There's an old joke about how many counsellors it takes to change a lightbulb. The answer is one, but the lightbulb must really want to change. I might have guessed two counsellors - one to change the bulb and one to ask the bulb how it felt. But corny jokes and stereotypes aside, I can't imagine anyone would seek counselling if they didn't want to change, but sometimes it's a question of rooting out what it is that needs changing.
Carl Rogers, pioneer of client-centred counselling, believed humans have one basic motive and he described it as the 'actualising tendency' - to fulfill our potential and live to the highest level of 'human beingness' we can. A flower will bloom and grow given sunlight and water, basically, the right environment. It may sound simplistic but humans are the same. We can bloom and grow too, if our environment is good enough.
Counsellors talk about a 'safe space' to explore thoughts and feelings. I try to give clients the right conditions - my full attention, empathy and acceptance of whatever they want to share with me. Can you remember the last time someone in your life really listened to you? No interruptions, no telling you that they 'feel the same', no checking their phone for messages while you spoke?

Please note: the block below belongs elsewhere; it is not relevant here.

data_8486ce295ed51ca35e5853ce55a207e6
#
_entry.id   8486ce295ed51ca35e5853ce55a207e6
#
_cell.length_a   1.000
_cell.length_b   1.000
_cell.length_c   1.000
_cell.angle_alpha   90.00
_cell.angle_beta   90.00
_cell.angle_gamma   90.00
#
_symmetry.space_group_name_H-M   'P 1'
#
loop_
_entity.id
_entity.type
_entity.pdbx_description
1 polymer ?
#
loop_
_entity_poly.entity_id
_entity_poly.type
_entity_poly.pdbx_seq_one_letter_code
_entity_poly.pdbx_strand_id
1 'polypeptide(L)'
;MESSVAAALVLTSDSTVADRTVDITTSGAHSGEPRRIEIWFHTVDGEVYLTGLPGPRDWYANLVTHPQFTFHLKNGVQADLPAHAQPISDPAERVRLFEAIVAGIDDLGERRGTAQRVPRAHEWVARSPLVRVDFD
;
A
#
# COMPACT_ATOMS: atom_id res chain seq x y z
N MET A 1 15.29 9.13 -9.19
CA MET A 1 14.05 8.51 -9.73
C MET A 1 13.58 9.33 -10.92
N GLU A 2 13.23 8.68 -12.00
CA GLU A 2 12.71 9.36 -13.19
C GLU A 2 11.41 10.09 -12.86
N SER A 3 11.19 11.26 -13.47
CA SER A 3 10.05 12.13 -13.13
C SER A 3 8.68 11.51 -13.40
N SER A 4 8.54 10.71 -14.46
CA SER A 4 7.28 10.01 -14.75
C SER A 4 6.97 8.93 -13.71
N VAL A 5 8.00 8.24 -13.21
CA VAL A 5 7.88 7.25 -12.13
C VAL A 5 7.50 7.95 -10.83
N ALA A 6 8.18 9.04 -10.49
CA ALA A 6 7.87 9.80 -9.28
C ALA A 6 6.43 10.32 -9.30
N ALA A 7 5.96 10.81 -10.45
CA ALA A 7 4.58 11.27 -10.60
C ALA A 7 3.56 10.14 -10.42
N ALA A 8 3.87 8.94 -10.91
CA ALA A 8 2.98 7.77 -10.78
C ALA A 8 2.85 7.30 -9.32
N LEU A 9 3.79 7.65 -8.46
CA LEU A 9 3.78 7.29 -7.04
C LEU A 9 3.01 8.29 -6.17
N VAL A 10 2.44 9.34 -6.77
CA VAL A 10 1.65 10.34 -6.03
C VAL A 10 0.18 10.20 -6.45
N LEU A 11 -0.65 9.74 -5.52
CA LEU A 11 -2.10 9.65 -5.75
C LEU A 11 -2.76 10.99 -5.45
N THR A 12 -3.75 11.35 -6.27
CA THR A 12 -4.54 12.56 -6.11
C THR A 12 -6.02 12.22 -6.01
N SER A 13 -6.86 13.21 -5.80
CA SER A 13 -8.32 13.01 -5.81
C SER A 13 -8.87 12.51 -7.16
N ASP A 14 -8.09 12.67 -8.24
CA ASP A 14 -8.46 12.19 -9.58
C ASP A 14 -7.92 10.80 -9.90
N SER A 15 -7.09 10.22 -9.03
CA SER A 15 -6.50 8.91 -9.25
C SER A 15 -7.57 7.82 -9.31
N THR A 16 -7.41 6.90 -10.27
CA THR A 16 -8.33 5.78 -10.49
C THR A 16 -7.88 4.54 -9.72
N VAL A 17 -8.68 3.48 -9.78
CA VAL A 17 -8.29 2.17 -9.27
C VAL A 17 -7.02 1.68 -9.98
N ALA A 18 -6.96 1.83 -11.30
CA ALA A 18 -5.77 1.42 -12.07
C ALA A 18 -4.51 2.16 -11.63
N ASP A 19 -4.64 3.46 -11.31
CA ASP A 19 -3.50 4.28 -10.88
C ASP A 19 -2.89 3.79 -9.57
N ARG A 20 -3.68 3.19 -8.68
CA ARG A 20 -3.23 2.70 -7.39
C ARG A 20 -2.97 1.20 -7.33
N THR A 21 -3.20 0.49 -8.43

Sometimes people have a very definite idea of what is giving them trouble but what if there's just 'something' you can't quite figure out... something hidden from your consciousness, but something which makes you feel 'blurgh'? (We're into more psychodynamic territory now - I'm trained in both the above theoretical backgrounds and find they actually work really well together.)
My clients are familiar with me asking them to 'get hold of the thread of a thought or feeling and follow it back'. Imagine you're lost in a maze but you tied some thread onto a hedge at the entrance so all you have to do to get out is follow the thread back.
Recently, a client described some confusion over the time he was meant to drop his children at a friend's' house. Suddenly, a sunny Sunday became bleak and depressing as he fell into an old pattern of thinking and feeling, describing his desire to get back into bed and 'pull the duvet over his head'.
As clients become more self-aware, hopefully because I'm helping them notice what's in their heads when such feelings take hold, they learn to focus on the thoughts whizzing past in any given situation, making links between past and present, and understanding what is held in the unconscious that can change a sunny day into a 'dark place'. They hold tight to the thread and follow it back.
Life can be scary when we don't understand what's causing negative feelings.Digging in and really looking at root causes can help us all bloom and grow!